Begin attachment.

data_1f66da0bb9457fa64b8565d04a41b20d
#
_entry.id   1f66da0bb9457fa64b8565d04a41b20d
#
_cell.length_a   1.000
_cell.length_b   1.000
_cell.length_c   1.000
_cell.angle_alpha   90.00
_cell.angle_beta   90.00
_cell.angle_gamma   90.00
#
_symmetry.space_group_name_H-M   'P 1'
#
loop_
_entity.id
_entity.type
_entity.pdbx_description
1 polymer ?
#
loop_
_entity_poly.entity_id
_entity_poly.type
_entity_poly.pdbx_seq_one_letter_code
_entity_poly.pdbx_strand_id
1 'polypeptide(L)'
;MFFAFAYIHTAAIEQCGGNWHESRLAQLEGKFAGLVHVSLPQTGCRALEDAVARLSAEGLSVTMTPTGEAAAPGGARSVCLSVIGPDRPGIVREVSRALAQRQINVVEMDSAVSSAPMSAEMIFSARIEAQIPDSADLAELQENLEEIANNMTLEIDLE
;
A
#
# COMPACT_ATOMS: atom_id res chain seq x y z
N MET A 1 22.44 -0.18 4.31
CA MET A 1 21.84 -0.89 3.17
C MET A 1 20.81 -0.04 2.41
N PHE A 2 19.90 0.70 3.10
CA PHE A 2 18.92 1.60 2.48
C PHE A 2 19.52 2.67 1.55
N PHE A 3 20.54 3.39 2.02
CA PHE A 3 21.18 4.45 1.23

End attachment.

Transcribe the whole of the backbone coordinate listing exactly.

data_1f66da0bb9457fa64b8565d04a41b20d
#
_entry.id   1f66da0bb9457fa64b8565d04a41b20d
#
_cell.length_a   1.000
_cell.length_b   1.000
_cell.length_c   1.000
_cell.angle_alpha   90.00
_cell.angle_beta   90.00
_cell.angle_gamma   90.00
#
_symmetry.space_group_name_H-M   'P 1'
#
loop_
_entity.id
_entity.type
_entity.pdbx_description
1 polymer ?
#
loop_
_entity_poly.entity_id
_entity_poly.type
_entity_poly.pdbx_seq_one_letter_code
_entity_poly.pdbx_strand_id
1 'polypeptide(L)'
;MFFAFAYIHTAAIEQCGGNWHESRLAQLEGKFAGLVHVSLPQTGCRALEDAVARLSAEGLSVTMTPTGEAAAPGGARSVCLSVIGPDRPGIVREVSRALAQRQINVVEMDSAVSSAPMSAEMIFSARIEAQIPDSADLAELQENLEEIANNMTLEIDLE
;
A
#
# COMPACT_ATOMS: atom_id res chain seq x y z
N MET A 1 22.44 -0.18 4.31
CA MET A 1 21.84 -0.89 3.17
C MET A 1 20.81 -0.04 2.41
N PHE A 2 19.90 0.70 3.10
CA PHE A 2 18.92 1.60 2.48
C PHE A 2 19.52 2.67 1.55
N PHE A 3 20.54 3.39 2.02
CA PHE A 3 21.18 4.45 1.23